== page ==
M. Mason writes:

You have written about the Virginia Tech shootings that you “have taken no interest in the memorial services, the candle-light vigils, the healing sessions, the TV interviews, the cable news commentary” etc. surrounding the aftermath of the massacre—an attitude that, in my opinion, is quite understandable given the continual barrage of infuriating relativistic liberal drivel saturating the airwaves about it. However, I don’t know if you actually saw the convocation ceremony itself that was televised but if not, you will be further incensed to know that a Muslim Imam actually led off the invocation with, as I understand it, a prayer to Allah, followed by the usual thin gruel of feeble bleating emanating from various other religious humanists assembled, not one of whom had the decency to exempt himself from or protest this travesty.

Then, to add further insult and injury to the proceedings, Nikki Giovanni, a Virginia Tech “Distinguished Professor” of Writing and Literature, stood to address the assembly at the end of the service. Giovanni, it should be noted, has a past reaching back to the 1960s that is influenced by the Black Panthers, and her performance which followed harkened back to those radical leftist roots. (Wikipedia states that she has “a tattoo with the words “Thug Life” to honor Tupac Shakur, whom she admired, and her book Love Poems (1997) was written in memory of him. She has also stated that she would “rather be with the thugs than the people who are complaining about them”).

Giovanni proceeded to use this solemn occasion to close the ceremony with a politicized chant poem. Alluding to many of the usual Leftist-Communist causes that we’re supposedly responsible for, I was actually waiting for her at some point to insert some reference to the oppressive white male hegemony and global warming into her comments. Then, at the very end of her statement, she shamelessly resorted to leading the poor students and their parents in the school’s sports cheer—an old entertainer’s trick (get something you know everyone has to clap to, and then turn the clapping into applause for yourself, and in this case, your cause). You would have thought that she had just won the Super Bowl the way she was smiling and celebrating with her hands in the air, caught up in her own rousing performance. The text of this offensive speech and an accompanying photo of her can be seen here.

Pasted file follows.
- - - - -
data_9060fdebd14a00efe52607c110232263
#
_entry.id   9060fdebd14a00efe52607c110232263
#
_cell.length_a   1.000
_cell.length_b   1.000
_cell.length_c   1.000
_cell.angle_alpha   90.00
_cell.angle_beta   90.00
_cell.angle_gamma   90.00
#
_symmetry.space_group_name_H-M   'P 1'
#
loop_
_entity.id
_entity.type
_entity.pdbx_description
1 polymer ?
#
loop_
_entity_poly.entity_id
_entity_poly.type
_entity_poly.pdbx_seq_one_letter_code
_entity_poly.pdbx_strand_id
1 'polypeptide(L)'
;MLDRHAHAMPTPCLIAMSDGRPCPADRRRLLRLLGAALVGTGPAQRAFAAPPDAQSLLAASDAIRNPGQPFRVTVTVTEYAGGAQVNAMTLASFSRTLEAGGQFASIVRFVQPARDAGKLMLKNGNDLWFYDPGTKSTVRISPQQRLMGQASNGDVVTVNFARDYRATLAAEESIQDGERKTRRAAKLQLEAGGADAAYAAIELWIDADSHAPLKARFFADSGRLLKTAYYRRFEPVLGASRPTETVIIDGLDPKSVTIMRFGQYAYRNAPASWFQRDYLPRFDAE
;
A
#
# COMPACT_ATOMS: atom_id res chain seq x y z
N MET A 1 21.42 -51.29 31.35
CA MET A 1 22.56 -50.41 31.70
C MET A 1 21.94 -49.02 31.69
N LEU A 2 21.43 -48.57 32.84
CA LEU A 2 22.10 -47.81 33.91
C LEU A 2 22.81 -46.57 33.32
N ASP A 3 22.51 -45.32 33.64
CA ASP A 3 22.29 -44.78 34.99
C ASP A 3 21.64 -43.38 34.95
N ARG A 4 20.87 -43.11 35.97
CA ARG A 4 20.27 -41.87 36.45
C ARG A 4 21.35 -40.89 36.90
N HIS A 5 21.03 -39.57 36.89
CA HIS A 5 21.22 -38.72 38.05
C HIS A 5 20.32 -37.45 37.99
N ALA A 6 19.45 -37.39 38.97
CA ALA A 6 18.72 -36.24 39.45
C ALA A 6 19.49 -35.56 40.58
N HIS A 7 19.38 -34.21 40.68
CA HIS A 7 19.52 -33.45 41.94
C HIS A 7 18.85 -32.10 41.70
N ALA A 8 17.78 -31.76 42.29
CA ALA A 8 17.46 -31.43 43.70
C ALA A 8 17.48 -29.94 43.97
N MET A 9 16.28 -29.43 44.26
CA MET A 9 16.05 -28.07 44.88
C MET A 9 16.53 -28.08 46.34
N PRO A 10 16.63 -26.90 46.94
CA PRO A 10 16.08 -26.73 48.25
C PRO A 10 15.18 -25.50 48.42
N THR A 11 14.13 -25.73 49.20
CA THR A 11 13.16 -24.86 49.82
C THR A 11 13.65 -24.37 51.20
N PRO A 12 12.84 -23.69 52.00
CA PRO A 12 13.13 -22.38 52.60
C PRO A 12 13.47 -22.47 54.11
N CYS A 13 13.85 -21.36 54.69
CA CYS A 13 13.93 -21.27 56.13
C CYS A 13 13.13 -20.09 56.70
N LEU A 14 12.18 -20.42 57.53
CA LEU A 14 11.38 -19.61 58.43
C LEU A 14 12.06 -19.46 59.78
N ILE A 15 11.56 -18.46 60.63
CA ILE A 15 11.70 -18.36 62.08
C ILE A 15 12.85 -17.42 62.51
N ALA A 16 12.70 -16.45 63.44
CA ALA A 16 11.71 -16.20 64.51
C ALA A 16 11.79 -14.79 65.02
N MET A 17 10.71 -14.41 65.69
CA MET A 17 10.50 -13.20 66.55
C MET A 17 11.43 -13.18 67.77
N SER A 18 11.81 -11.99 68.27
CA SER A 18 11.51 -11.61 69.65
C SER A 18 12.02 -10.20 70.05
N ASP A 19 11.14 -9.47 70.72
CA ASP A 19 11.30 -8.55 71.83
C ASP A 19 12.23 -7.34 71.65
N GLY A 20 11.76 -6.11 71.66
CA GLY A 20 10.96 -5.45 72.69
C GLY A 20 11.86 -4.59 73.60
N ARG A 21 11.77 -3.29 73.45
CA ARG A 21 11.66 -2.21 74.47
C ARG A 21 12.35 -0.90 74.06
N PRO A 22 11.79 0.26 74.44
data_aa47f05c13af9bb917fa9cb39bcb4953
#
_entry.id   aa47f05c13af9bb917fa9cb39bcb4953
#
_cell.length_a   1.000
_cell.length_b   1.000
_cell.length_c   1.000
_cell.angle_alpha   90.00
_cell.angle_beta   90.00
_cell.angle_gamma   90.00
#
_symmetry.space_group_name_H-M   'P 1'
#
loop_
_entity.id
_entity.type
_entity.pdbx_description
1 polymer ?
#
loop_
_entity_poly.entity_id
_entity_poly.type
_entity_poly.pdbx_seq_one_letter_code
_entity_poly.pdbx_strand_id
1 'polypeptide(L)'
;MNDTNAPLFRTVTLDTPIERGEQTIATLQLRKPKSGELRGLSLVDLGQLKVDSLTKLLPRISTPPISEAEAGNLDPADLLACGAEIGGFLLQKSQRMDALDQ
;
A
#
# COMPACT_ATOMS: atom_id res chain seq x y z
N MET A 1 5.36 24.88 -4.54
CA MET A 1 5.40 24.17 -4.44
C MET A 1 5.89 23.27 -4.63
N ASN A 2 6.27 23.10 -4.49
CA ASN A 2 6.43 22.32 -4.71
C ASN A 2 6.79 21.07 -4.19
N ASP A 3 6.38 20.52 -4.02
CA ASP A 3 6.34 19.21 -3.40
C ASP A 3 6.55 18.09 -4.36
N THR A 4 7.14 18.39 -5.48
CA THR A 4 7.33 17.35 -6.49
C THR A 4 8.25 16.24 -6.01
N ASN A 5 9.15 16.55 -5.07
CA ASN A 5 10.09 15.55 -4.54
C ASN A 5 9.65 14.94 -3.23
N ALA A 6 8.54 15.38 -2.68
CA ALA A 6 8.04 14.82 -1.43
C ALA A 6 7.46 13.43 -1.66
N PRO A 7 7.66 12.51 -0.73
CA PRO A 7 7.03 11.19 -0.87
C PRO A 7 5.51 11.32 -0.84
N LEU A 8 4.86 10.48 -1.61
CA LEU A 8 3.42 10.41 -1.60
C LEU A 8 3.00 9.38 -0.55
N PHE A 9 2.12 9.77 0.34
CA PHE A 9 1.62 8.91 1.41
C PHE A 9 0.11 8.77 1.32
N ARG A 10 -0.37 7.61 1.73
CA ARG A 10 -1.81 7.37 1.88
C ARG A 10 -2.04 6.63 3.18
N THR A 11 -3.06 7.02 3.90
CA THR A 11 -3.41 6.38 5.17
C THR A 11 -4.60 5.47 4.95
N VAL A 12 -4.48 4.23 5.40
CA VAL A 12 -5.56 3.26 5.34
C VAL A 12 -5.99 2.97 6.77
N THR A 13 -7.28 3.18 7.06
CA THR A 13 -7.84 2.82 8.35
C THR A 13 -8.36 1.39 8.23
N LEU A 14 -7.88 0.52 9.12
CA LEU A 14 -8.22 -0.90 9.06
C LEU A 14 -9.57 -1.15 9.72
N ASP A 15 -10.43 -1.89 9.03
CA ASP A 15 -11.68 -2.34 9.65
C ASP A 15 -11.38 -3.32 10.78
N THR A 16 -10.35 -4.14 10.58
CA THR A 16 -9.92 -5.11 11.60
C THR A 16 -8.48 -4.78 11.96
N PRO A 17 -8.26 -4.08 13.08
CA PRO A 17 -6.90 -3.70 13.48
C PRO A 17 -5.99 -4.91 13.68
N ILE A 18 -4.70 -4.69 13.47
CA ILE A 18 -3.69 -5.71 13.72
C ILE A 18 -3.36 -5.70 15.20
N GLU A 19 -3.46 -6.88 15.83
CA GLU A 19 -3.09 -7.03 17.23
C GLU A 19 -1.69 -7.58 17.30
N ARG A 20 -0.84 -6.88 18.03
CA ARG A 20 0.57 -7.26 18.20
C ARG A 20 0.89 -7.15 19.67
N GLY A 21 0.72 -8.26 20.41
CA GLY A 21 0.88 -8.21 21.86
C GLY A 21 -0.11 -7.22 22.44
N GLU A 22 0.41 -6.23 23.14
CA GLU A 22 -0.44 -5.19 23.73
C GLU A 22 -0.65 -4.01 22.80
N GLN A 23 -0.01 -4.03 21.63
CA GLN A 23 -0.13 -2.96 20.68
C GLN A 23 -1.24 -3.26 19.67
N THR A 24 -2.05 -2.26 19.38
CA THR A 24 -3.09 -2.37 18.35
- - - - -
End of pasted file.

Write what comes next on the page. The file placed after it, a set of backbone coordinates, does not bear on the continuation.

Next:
You might also want to take a quick look at the first ten comments or so of others after the main blog entry to get some people’s reactions to the event. One of them made a very good, common-sense point when he stated that:

” … Why was the Imam allowed to speak first? How many VA Tech students are Muslims? One percent? Two percent? So, in the face of pure evil, we must remain politically correct. No wonder these students, and yes, adults, did not fight back. That would have been politically incorrect. A bunch of white guys rushing a minority who had a gun. No, no, we can’t have that, now can we?”

All in all, this bizarre “healing rally” was quite a grand performance of leftist multicultural diversity programming; and in its own way, the message it sends guarantees that we will not only have more events like the Virginia Tech masacre in the future, but also that many of the survivors will remain perpetually chained and paralyzed, as you say, in their “Eloihood.”

Posted by Lawrence Auster at April 21, 2007 01:48 AM | Send